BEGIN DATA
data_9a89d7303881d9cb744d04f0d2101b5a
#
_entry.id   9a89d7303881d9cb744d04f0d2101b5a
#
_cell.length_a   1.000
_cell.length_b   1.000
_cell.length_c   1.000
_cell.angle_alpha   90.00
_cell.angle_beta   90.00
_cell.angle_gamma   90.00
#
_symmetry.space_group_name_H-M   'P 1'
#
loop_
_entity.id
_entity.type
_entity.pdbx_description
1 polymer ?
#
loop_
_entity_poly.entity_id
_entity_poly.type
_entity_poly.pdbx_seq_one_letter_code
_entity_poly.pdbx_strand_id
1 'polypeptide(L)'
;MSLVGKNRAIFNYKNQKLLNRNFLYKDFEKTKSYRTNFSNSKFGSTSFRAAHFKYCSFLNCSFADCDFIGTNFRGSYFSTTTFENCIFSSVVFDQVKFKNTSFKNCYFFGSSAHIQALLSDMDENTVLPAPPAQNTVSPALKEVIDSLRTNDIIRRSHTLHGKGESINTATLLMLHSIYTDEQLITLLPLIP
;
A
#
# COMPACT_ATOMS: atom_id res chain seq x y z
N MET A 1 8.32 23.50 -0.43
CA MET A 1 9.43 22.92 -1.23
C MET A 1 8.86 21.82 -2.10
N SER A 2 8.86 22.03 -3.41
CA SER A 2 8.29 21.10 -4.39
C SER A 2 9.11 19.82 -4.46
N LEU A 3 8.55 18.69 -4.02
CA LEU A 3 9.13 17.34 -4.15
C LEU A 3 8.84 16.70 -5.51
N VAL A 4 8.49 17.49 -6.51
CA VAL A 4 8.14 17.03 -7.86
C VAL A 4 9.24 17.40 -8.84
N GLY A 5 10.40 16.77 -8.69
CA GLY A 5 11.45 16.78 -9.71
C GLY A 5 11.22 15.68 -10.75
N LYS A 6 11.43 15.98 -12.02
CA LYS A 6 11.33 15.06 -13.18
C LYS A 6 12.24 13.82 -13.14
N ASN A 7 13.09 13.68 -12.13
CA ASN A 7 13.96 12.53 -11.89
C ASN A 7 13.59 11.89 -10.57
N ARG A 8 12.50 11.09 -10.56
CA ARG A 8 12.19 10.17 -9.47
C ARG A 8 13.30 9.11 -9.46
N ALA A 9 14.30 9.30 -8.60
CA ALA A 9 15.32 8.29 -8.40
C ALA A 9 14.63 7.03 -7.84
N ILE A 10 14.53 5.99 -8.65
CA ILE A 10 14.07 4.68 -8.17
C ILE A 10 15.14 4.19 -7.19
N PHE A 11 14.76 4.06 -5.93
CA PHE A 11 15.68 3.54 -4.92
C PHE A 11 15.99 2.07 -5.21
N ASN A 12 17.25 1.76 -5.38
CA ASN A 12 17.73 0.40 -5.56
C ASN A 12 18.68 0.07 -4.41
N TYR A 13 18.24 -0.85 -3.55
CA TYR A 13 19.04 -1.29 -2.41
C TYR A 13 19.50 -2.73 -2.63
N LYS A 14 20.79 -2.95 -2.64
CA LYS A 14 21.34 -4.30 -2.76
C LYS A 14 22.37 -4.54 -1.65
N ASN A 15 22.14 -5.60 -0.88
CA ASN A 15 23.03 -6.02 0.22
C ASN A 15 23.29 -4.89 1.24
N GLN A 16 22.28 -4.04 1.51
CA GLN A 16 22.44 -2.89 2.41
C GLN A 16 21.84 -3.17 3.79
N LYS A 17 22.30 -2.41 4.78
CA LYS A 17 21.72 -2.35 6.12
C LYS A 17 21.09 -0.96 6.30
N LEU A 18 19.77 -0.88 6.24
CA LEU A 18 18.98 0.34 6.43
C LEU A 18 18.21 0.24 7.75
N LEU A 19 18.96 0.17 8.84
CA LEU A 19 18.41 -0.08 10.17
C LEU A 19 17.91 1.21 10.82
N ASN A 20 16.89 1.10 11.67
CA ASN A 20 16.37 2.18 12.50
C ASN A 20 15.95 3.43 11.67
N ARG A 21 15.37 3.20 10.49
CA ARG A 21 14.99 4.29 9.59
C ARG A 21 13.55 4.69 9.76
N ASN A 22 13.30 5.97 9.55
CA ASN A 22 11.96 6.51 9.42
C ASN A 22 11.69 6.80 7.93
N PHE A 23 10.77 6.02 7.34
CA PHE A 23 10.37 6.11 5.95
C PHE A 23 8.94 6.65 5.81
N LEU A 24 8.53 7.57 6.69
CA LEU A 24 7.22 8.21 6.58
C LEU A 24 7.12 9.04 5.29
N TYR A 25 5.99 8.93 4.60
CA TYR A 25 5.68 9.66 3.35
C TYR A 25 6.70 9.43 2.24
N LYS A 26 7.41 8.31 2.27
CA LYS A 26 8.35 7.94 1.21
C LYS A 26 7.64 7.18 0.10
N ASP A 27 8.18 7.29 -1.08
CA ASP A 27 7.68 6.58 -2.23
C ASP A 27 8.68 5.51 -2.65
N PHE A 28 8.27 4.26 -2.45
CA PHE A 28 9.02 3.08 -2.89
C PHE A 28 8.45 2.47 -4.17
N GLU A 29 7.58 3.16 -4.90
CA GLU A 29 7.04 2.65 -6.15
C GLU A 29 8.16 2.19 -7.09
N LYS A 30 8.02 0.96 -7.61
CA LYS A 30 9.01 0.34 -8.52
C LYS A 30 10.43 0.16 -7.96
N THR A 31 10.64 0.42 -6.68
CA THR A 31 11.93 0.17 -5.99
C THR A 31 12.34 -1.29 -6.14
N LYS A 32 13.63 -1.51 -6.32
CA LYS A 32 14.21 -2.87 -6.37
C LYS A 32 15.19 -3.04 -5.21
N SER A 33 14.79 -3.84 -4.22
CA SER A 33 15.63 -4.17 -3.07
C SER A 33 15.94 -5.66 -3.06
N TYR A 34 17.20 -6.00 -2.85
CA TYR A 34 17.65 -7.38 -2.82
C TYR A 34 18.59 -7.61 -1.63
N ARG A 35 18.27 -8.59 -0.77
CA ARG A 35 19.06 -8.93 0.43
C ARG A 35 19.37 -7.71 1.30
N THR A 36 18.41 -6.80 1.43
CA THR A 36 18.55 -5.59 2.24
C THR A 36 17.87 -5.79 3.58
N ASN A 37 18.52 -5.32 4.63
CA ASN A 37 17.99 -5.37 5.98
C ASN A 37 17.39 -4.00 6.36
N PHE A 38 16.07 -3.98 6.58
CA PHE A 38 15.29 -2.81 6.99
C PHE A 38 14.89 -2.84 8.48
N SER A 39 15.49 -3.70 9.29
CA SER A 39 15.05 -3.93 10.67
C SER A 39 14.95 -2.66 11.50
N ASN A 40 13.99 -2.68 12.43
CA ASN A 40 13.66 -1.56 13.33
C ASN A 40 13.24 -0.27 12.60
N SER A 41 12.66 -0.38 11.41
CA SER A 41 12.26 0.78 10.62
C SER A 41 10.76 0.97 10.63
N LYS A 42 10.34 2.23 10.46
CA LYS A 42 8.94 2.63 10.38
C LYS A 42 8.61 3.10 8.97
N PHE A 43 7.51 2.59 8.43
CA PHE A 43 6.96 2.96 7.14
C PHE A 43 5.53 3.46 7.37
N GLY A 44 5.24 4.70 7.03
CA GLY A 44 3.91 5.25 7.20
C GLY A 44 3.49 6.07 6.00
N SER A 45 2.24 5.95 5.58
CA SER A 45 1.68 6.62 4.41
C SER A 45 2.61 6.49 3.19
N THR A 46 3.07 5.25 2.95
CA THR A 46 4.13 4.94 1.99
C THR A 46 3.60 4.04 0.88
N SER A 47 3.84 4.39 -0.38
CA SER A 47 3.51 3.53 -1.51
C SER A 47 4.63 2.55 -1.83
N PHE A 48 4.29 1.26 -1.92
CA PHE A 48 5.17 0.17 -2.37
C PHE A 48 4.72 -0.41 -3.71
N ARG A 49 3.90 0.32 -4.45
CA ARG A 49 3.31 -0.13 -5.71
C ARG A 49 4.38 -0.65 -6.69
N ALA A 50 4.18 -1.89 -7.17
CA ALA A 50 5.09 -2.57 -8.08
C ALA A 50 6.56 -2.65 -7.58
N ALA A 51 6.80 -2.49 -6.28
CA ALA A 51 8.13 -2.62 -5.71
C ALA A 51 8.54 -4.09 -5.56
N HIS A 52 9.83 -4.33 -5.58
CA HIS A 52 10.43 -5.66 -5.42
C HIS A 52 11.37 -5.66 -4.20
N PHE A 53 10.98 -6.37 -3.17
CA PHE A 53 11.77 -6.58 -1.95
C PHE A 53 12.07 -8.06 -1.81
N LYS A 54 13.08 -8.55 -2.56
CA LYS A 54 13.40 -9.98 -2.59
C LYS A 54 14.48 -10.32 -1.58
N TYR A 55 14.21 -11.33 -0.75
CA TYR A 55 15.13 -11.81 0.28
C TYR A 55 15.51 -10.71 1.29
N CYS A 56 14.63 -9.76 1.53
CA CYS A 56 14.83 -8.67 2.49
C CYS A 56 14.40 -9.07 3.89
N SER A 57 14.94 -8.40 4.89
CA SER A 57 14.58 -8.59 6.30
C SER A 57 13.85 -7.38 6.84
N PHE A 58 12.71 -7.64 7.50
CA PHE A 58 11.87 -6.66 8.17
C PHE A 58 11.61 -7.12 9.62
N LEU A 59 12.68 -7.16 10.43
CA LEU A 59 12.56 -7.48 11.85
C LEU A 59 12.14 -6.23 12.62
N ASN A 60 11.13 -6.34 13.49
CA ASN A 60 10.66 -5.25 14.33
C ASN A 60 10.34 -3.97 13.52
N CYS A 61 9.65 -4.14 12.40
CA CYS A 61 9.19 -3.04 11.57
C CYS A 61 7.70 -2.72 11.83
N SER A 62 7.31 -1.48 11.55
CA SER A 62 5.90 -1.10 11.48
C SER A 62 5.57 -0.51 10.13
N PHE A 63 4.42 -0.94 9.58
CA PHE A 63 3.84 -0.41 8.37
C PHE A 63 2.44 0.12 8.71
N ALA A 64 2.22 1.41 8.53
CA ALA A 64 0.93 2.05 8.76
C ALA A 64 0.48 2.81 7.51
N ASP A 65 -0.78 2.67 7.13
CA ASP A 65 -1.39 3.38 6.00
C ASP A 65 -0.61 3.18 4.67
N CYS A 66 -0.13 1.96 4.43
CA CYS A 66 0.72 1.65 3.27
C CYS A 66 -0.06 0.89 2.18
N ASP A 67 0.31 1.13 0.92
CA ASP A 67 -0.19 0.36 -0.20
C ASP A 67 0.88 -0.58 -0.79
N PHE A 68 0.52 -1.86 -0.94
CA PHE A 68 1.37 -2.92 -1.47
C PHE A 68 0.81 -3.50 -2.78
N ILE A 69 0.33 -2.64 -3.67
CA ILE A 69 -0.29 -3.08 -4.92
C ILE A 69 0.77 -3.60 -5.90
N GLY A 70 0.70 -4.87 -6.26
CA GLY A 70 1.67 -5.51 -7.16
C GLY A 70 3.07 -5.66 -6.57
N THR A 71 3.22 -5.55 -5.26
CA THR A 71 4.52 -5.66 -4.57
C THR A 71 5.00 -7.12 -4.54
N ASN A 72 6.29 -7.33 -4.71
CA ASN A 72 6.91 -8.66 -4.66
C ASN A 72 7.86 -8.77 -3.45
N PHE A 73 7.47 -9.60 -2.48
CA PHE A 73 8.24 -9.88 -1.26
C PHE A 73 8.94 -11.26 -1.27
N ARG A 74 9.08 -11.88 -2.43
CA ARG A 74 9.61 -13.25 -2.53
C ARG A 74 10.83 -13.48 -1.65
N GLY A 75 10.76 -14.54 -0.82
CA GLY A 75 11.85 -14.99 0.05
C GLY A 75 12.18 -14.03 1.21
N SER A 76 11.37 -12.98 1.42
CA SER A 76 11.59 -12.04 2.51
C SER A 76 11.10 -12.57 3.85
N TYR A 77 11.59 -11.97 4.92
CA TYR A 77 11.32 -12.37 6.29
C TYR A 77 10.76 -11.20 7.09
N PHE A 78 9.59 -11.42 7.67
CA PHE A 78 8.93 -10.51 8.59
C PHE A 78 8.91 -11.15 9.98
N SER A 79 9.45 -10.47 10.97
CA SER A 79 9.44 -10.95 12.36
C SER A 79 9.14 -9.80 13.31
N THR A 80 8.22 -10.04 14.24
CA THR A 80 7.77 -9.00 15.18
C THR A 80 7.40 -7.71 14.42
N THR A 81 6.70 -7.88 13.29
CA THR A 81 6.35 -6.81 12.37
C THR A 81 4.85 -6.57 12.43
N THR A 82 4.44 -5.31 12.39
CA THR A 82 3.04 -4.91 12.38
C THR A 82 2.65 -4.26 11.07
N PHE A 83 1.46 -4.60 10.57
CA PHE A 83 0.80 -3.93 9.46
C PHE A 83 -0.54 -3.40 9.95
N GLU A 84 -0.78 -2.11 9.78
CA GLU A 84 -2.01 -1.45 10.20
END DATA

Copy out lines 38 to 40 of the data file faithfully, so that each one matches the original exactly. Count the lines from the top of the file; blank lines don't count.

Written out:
CA LEU A 3 9.13 17.34 -4.15
C LEU A 3 8.84 16.70 -5.51
N VAL A 4 8.49 17.49 -6.51